The Tory’s descent into chaos seems to have happened overnight. Two key players in the Brexit negotiations have resigned, leaving even the staunchest Tory wondering who will be the next to go.
David Davis, Brexit secretary, stepped down after announcing he did not “believe” in his role any longer. Boris Johnson was soon to follow, announcing in his resignation letter that he felt that negotiations were going “backwards”.
Johnson’s negotiation letter spells out a poetic yet ominous future for Brexit. These are just a few lines from his two page resignation:
“What is even more disturbing is that this is our opening bid.”
“It is as though we are sending our vanguard into battle with the white flags fluttering above them.”
“The dream is dying, suffocated by needless self-doubt.”
Dominic Raab has been quickly promoted to take over the role of Brexit secretary, a stark change from his previous position of housing minister.
Raab, a self described Thatcherite, hopes to achieve a “full fat” Brexit, appealing to the leagues of Brexiteers hoping for a more decisive approach. He has been advocating for Brexit long before the debate became a serious discussion amongst British households and seems like a strong choice to spearhead further talks.
In 2011, he stirred up controversy calling feminists “obnoxious bigots”- thereby alienating a growing portion of the population. Raab has already faced issues with Michel Barnier, the man serving as European Chief Negotiator for the UK leaving the EU, calling him “unprofessional”; this was following the French politician’s comment that he wanted to “teach” the UK a lesson.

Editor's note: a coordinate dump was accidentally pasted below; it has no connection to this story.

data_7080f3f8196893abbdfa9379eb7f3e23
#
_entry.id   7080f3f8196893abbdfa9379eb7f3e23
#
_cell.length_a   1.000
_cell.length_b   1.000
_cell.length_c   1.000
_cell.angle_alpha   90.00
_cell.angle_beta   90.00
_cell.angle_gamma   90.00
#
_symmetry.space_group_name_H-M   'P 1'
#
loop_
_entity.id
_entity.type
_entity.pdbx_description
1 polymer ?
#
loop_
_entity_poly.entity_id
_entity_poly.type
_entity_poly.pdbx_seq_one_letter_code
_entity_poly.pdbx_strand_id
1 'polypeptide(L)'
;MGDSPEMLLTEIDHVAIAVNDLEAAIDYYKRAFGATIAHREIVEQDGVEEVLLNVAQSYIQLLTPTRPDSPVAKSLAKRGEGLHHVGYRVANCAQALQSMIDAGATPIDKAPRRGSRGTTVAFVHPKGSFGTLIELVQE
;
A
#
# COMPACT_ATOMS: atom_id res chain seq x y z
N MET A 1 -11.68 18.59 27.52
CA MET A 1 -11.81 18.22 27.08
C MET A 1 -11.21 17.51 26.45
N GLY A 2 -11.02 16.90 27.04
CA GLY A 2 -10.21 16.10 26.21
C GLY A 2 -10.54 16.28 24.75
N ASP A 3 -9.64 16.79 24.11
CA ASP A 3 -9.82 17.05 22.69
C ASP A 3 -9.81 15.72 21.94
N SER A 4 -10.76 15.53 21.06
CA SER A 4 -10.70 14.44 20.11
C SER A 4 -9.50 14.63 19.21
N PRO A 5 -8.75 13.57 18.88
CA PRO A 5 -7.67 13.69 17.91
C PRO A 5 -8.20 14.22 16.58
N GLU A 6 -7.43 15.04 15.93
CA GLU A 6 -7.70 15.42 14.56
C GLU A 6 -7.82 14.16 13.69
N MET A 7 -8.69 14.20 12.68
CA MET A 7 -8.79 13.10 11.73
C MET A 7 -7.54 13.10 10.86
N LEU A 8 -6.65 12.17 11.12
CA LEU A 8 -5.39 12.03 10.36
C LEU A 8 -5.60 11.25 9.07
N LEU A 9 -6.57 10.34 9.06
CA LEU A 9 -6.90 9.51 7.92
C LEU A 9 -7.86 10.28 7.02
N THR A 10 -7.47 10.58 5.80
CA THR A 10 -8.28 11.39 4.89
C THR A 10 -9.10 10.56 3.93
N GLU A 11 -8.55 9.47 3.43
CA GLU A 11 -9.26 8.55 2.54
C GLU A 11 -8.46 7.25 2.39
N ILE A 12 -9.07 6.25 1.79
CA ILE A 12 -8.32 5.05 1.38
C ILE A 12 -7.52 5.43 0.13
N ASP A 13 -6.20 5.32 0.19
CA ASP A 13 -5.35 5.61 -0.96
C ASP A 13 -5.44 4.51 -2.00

Speculation had it that Michael Gove, current Environment Secretary, would take on the position of Foreign Secretary; however it went to Jeremy Hunt, now former Secretary of State for Health and Social Care, who was seen at 10 Downing Street only hours before.
Jeremy Hunt, a controversial figure in British politics, seemed a surprise to many after their were rumors he would face demotion earlier this year after overseeing the worst winter crisis the NHS has seen in years. The longest serving health secretary since the NHS’ conception, Hunt had previously refused to leave his position when asked to during a cabinet reshuffle.
Whilst the resignations have undoubtedly shaken the party, bringing up talks about votes on no confidence, the positions have quickly been reallocated. The question is, will Hunt and Raab face any more success than their predecessors?